We're going to take some more time with this task--let's extend the deadline until Sunday and all try to take a stab at the example poems. 

    Can't rush the art!

  • MichaelScott   Aug. 12, 2011, 11:02 a.m.

    Here is my poem in response to 'Crush' - Michael




    pick blackcurrants
    blind shrimp eye bushes

    stare     careful



    I can’t enter my face

    so I see brambles         billowing
    creeping tangles                      of not me

    not you

    face lit with happy
    the pink smear MMS memory


    but the almost I remember
    is better than the
    whole I've forgotten of
    anyone else


    made me want to love you more

    and understand you less

  • Vanessa Gennarelli   Aug. 14, 2011, 12:59 a.m.
    In Reply To:   MichaelScott   Aug. 12, 2011, 11:02 a.m.

    I feel just as affected, if not more so, by your blackcurrants than Limon's persimmons. "blind shrimp eye bushes" has a sharpness to it that cuts through the sweetness that we think of in fruit, and these lines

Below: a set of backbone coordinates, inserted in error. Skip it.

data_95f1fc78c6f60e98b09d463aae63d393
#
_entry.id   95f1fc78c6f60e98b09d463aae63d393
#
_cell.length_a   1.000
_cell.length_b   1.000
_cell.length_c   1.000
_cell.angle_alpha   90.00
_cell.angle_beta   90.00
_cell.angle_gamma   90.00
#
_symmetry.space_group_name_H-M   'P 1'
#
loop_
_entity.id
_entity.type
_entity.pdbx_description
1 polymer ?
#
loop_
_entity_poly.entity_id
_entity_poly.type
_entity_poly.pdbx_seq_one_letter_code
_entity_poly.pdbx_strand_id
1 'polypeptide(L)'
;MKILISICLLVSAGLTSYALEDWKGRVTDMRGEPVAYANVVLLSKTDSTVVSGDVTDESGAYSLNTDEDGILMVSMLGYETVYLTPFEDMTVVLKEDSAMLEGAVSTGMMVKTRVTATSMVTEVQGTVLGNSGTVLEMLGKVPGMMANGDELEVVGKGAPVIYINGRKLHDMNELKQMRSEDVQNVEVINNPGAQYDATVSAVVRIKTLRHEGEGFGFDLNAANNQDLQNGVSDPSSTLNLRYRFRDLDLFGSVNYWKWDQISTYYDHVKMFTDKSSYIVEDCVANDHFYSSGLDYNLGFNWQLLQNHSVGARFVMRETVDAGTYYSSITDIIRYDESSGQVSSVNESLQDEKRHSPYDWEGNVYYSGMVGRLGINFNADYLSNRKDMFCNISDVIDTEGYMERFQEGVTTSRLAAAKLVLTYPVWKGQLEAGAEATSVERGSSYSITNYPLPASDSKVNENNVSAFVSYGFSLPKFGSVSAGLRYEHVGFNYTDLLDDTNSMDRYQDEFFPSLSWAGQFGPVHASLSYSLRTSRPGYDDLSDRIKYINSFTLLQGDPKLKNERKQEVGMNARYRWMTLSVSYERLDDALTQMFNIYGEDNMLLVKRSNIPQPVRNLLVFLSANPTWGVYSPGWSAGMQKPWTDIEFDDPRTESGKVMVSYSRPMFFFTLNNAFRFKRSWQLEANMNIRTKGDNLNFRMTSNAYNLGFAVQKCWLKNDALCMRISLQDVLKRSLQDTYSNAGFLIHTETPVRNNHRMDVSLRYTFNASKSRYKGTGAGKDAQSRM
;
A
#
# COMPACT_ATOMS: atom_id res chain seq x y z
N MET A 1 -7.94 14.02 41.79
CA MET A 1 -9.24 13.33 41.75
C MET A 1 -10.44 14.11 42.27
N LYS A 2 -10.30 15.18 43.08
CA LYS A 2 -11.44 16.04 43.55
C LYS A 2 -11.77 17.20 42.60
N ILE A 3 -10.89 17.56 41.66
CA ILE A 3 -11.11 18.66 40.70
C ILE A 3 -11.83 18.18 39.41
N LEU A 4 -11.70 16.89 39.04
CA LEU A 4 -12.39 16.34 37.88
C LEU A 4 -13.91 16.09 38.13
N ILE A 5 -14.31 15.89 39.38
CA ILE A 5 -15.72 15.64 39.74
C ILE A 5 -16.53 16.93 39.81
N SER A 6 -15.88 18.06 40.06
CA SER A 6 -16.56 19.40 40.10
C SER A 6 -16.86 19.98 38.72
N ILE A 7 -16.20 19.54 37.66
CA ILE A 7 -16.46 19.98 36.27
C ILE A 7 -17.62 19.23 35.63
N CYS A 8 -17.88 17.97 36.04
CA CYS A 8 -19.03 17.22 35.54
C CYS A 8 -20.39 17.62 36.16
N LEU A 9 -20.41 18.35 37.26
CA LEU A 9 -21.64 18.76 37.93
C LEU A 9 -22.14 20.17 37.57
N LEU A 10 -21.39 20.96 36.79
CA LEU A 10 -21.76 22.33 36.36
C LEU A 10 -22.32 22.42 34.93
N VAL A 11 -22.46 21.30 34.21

"but the almost I remember

    is better than the
    whole I've forgotten of
    anyone else" 

    moves from the concrete to the abstract fluidly.  

    Because of the sharpness and implied violence of the poem, "face lit with happy" went too far for me--maybe just "face, lit" or "face--lit" will insinuate the movement in the poem?  "Happy" felt like it might not belong in this world of blackcurrants?

    Thank you for sharing your poem, Michael. 

  • tesspatalano   Aug. 17, 2011, 10:03 a.m.
    In Reply To:   MichaelScott   Aug. 12, 2011, 11:02 a.m.

    I agree with Vanessa, Michael's reinterpretation of Limon's poem is just if not more affecting.  I especially enjoy the last three lines which seem to drive home the sentiment of the whole poem, similar to Limon's.  I think the word in both poems that resonated with me the most is "less."  Your inclusion of it, (as the last word as well) was a nice juxtaposition to the growing and overwhelming plant you describe.  The one abstract idea I really enjoyed, but questioned its place in this poem was "MMS memory."  I love the idea of technology-based imagery, but it distracted me from the natural imagery and the relationship you were focusing on.  I either wanted more of it in this poem or none of it.  All in all, I thought this was a succesful interpretation that resonated with me as a reader.

  • Vanessa Gennarelli   Aug. 12, 2011, 9:41 a.m.

    Hi Poets!  Welcome David and Ninja!  

    Are folks needing more time for their poems?  How is attacking the Hull and the Limon?

  • Vanessa Gennarelli   Aug. 10, 2011, 10:43 a.m.